Sandblasting (also “abrasive blasting”) is used for a wide variety of glassworking techniques.
Common to all the sandblasting techniques is the basic concept that if an abrasive material is “sprayed” against a piece of glass with enough force (high pressure air) that abrasive will gradually remove some of the glass.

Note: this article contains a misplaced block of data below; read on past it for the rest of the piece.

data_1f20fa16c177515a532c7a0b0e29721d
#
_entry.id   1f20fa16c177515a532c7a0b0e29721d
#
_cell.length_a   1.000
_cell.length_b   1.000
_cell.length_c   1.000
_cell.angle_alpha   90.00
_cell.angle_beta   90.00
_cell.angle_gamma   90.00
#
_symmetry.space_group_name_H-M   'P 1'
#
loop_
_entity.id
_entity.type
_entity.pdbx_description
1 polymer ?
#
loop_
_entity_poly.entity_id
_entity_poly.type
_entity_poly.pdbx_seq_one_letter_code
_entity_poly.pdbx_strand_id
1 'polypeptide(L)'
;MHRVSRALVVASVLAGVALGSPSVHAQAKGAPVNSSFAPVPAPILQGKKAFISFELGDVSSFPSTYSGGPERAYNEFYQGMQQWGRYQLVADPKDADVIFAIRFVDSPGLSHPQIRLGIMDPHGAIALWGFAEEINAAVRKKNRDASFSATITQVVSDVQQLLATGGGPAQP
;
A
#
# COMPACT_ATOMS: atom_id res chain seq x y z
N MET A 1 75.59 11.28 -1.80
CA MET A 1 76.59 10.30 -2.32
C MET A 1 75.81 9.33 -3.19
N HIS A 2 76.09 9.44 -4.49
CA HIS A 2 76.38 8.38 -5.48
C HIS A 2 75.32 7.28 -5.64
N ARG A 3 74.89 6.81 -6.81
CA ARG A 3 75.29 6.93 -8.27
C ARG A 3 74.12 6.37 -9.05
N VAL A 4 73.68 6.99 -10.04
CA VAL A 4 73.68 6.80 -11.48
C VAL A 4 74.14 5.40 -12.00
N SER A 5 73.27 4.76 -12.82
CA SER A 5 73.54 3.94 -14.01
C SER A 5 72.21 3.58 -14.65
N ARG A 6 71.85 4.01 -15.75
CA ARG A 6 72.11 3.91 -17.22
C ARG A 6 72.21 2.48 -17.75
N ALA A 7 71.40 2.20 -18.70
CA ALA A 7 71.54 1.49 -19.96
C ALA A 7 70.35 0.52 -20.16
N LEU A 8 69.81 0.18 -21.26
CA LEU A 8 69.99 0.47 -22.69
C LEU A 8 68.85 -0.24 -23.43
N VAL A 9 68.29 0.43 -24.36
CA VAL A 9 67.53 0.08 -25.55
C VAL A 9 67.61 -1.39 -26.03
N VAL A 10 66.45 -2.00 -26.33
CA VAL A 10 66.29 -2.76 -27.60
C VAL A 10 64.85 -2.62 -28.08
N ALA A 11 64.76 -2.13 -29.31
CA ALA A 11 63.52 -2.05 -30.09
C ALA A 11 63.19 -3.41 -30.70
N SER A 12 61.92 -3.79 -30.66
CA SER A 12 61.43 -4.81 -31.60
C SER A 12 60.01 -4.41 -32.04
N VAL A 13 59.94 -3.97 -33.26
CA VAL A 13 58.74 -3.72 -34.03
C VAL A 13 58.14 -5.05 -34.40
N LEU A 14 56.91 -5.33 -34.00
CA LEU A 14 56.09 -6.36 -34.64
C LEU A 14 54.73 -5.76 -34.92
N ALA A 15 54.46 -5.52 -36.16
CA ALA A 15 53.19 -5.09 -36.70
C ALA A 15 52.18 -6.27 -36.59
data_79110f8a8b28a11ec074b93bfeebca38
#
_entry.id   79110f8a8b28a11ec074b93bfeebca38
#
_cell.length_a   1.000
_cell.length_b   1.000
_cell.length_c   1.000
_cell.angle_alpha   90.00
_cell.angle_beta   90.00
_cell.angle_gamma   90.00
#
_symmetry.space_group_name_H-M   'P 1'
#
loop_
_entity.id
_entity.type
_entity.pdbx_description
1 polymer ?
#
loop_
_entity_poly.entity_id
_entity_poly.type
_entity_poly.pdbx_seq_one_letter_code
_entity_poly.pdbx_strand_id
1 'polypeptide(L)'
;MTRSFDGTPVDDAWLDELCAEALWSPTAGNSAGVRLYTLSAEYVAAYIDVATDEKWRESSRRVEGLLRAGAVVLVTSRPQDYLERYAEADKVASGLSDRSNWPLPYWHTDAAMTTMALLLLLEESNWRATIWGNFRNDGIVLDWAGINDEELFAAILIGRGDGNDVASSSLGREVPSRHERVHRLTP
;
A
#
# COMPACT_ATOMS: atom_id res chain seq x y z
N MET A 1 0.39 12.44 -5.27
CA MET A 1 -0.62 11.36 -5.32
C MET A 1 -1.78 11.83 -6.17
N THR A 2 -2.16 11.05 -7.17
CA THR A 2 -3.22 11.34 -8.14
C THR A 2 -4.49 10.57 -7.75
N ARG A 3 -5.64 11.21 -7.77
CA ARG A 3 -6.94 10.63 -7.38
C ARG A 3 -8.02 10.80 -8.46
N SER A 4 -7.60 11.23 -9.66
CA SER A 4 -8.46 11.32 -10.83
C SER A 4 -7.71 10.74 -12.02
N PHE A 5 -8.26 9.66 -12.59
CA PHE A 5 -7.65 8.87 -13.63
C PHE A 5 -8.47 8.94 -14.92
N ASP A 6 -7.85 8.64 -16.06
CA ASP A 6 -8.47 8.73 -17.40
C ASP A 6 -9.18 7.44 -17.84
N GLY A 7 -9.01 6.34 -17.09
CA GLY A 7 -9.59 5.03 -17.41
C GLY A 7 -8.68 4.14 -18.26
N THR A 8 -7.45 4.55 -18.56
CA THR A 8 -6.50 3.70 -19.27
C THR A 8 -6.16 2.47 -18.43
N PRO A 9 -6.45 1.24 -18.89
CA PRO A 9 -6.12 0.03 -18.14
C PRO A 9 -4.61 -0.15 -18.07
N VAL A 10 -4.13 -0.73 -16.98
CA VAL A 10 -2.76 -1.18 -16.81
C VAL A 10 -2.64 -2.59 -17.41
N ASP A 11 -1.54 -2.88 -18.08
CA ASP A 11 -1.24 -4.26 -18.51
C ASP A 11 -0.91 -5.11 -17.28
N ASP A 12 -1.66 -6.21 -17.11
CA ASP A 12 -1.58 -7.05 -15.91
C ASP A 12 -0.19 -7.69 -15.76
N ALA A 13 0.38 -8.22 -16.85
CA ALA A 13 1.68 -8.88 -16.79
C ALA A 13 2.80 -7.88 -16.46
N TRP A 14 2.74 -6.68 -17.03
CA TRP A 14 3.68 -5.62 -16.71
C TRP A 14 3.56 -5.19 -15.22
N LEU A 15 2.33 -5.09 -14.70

Because the glass is removed the tiniest bit at a time (with each impact of a grain of abrasive), the larger object does not break.
Sandblasting can be used to etch or carve into glass, often with the help of stencils. An entire surface can be “frosted” with a sandblaster. Reheating a piece of sandblasted glass to slightly below fire-polish temperature (varies depending on the glass) can be used to obtain a smooth, matte finish.
Most sandblasting systems include an air compressor, a pressure pot, a blasting cabinet and a dust collector.